Estrogen Alone Provides No Overall Benefit to Postmenopausal Women, Complete Analysis of WHI Trial Shows

By Lois Baker

Release Date: April 15, 2004 This content is archived.


BUFFALO, N.Y. -- Results of the clinical trial of estrogen supplementation for postmenopausal women who have had a hysterectomy, an arm of the Women's Health Initiative, show there is no overall health benefit to taking the hormone.

Full results of the trial, which involved 10,739 women who had a hysterectomy and who took estrogen-alone therapy or placebo for an average of 6.8 years, appear in the current issue of the Journal of the American Medical Association (JAMA). The trial, initially planned to continue until 2005, was halted in February because preliminary analysis of the data showed estrogen didn't reduce the risk of heart disease, a key hypothesis of the trial, and increased the risk of stroke.

"This study makes it clear that women should not be taking estrogen long-term for prevention of heart disease," said Jean Wactawski-Wende, Ph.D., an author on the study and co-director of the WHI Vanguard Clinical Center at the University at Buffalo. Approximately 300 women were enrolled in this trial through the UB center.

The estrogen-alone arm of the WHI trial was intended to continue until March 2005. The full analysis published in JAMA confirms the preliminary findings released this March. In addition to finding no effect on cardiovascular disease, results showed that estrogen-alone therapy significantly increased the risk of both stroke and deep-vein blood clots, but reduced the risk of hip and other fractures. There also was a small but statistically insignificant decrease in breast cancer.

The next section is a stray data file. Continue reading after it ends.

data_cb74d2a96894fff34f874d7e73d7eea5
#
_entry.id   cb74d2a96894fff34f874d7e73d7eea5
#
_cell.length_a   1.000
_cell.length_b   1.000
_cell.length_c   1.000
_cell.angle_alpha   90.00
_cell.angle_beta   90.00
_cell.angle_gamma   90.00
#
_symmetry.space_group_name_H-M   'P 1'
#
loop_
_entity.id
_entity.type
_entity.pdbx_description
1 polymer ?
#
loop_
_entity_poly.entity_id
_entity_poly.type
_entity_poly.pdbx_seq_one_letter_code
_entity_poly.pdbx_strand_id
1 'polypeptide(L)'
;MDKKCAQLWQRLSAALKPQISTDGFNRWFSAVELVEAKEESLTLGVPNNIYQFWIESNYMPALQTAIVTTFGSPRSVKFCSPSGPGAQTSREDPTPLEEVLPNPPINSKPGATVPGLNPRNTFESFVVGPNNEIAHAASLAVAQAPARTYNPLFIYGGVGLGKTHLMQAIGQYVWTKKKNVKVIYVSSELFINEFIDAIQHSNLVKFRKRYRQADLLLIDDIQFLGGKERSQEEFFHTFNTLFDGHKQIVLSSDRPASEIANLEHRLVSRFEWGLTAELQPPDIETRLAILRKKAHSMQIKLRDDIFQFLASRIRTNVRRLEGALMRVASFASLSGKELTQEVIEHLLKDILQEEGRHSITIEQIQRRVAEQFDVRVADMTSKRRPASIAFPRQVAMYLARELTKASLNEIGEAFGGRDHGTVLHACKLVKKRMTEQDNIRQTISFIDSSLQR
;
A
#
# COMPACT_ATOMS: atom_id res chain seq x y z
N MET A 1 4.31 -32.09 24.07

The trial of estrogen plus progestin in women who had not had a hysterectomy was ended early also, in July 2002, because the risks -- increases in heart disease, stroke, breast cancer and blood clots -- outweighed the benefits.

"The overall message is that for women without a uterus, estrogen replacement does not protect against heart disease," said Wactawski-Wende. "There are other therapies available that have been shown to lower the risk of heart disease, such as statins, and other several other treatments to prevent osteoporosis and fracture.

"The findings of a small reduction in the risk of breast cancer in these women is intriguing, but requires further investigation."

Wactawski-Wende said the breakdown of results by age at the time women enrolled in the trial also is interesting, and open up many avenues for continued research. "It appears that younger women aged 50-59 who took estrogen had less risk of developing heart disease than women aged 60-79. However these findings are very preliminary and need further investigation. Additional analyses are underway.

"Until we can look at each of the outcomes separately -- cardiovascular disease, stroke, venous thrombosis, breast and colon cancer, fractures and death -- and analyze the impact of other health factors, we have limited understanding of the potential effect of estrogen therapy," she said.

The health of all women currently enrolled in both arms of the WHI hormone trials will continue to be monitored closely.

The WHI dietary intervention and calcium and vitamin D clinical trials will continue until 2005. Findings from those studies should be available in late 2005.

The NIH has also announced plans to continue to follow the health of all WHI participants after the end of the current study for an additional 5 years, until 2010.

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